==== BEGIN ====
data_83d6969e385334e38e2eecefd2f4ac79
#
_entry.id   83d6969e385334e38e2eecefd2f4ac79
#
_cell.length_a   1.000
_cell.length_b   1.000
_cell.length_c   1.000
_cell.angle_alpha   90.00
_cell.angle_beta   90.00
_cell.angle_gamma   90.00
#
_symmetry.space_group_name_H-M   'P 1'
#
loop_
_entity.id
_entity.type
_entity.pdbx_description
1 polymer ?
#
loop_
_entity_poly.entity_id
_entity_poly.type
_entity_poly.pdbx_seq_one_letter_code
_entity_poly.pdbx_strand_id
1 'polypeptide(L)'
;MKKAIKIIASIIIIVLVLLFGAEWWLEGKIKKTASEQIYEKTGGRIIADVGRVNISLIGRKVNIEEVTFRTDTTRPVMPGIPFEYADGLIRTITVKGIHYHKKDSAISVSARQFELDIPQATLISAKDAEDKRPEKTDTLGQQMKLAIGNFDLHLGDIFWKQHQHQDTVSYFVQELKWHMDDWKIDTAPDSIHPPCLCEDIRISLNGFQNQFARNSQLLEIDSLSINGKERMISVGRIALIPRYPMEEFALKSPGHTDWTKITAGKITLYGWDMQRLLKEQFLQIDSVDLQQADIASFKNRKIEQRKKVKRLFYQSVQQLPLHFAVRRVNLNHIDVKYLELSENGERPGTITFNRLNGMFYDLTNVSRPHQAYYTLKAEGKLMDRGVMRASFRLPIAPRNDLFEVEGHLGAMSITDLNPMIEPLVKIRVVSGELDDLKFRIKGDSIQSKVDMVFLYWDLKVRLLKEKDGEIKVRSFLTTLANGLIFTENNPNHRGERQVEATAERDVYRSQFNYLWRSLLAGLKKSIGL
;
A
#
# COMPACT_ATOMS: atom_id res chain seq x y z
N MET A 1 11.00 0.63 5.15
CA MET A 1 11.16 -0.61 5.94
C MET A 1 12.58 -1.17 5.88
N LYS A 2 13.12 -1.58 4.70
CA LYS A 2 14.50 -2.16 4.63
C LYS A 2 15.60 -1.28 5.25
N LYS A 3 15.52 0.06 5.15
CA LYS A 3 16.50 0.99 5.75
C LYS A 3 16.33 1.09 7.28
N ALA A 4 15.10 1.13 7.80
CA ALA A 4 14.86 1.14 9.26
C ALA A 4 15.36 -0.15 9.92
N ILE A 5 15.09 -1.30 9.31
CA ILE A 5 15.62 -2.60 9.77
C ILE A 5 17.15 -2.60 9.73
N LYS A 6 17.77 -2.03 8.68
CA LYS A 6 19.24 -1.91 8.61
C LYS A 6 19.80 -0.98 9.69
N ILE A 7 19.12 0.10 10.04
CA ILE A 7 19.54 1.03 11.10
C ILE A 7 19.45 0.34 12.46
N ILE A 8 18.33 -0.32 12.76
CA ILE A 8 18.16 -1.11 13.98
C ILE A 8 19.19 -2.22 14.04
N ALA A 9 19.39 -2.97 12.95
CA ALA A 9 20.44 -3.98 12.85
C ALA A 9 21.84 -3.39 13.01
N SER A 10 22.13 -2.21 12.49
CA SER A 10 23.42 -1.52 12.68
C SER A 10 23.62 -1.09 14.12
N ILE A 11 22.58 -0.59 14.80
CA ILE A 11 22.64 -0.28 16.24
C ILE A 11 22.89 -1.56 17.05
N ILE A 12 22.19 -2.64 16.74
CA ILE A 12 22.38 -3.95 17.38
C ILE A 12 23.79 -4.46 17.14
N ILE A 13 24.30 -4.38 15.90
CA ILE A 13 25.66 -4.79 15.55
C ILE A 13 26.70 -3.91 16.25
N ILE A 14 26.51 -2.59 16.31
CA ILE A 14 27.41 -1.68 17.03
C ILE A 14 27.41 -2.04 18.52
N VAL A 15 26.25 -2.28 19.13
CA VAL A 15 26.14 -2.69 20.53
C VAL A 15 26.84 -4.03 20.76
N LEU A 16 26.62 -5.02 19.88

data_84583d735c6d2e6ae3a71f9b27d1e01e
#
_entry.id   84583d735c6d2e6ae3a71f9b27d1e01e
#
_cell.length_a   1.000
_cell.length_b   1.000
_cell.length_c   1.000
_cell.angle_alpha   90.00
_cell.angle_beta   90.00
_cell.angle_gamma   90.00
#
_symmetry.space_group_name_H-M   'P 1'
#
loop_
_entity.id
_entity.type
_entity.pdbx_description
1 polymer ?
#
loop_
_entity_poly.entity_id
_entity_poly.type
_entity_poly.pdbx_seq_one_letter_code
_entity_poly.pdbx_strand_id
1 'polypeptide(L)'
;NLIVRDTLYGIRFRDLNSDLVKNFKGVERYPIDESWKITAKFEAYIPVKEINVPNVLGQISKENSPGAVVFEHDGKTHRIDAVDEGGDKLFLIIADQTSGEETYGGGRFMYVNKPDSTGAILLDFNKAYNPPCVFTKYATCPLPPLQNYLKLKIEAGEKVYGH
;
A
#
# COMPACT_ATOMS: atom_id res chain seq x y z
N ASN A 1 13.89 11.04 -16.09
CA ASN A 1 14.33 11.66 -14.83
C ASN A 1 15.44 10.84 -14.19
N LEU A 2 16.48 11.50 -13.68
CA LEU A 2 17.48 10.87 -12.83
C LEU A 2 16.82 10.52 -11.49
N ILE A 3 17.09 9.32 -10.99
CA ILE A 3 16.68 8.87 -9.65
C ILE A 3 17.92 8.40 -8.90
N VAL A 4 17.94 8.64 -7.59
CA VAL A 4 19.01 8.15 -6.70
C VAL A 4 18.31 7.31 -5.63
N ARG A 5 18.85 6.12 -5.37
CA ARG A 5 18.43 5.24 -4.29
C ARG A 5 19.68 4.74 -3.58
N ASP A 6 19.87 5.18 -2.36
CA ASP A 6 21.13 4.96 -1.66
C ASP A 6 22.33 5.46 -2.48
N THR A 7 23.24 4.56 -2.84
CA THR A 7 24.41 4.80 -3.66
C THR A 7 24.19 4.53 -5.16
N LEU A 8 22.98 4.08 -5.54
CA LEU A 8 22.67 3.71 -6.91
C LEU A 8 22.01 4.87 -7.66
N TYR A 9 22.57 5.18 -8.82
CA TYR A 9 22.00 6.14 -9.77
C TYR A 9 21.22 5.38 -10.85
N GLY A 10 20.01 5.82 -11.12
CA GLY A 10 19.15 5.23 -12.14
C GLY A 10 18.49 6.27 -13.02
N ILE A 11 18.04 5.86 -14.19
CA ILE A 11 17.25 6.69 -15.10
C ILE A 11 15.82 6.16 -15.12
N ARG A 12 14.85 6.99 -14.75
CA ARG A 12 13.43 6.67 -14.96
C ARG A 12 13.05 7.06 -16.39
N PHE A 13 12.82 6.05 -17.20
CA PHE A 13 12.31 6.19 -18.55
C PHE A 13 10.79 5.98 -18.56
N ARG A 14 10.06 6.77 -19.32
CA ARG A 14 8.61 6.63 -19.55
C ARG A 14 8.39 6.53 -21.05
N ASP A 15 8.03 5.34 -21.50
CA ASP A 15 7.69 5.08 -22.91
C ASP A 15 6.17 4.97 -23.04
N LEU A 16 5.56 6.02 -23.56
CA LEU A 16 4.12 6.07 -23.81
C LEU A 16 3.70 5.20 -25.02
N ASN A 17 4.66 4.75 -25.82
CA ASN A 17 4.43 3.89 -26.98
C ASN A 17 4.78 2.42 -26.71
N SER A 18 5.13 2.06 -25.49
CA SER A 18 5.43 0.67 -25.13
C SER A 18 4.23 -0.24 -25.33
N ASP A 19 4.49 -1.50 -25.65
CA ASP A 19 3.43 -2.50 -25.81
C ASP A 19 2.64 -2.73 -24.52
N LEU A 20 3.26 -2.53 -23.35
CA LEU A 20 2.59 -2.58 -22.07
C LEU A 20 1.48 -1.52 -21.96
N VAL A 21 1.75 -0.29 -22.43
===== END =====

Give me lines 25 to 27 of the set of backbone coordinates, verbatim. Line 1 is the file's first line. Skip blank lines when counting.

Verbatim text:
1 'polypeptide(L)'
;MKKAIKIIASIIIIVLVLLFGAEWWLEGKIKKTASEQIYEKTGGRIIADVGRVNISLIGRKVNIEEVTFRTDTTRPVMPGIPFEYADGLIRTITVKGIHYHKKDSAISVSARQFELDIPQATLISAKDAEDKRPEKTDTLGQQMKLAIGNFDLHLGDIFWKQHQHQDTVSYFVQELKWHMDDWKIDTAPDSIHPPCLCEDIRISLNGFQNQFARNSQLLEIDSLSINGKERMISVGRIALIPRYPMEEFALKSPGHTDWTKITAGKITLYGWDMQRLLKEQFLQIDSVDLQQADIASFKNRKIEQRKKVKRLFYQSVQQLPLHFAVRRVNLNHIDVKYLELSENGERPGTITFNRLNGMFYDLTNVSRPHQAYYTLKAEGKLMDRGVMRASFRLPIAPRNDLFEVEGHLGAMSITDLNPMIEPLVKIRVVSGELDDLKFRIKGDSIQSKVDMVFLYWDLKVRLLKEKDGEIKVRSFLTTLANGLIFTENNPNHRGERQVEATAERDVYRSQFNYLWRSLLAGLKKSIGL
;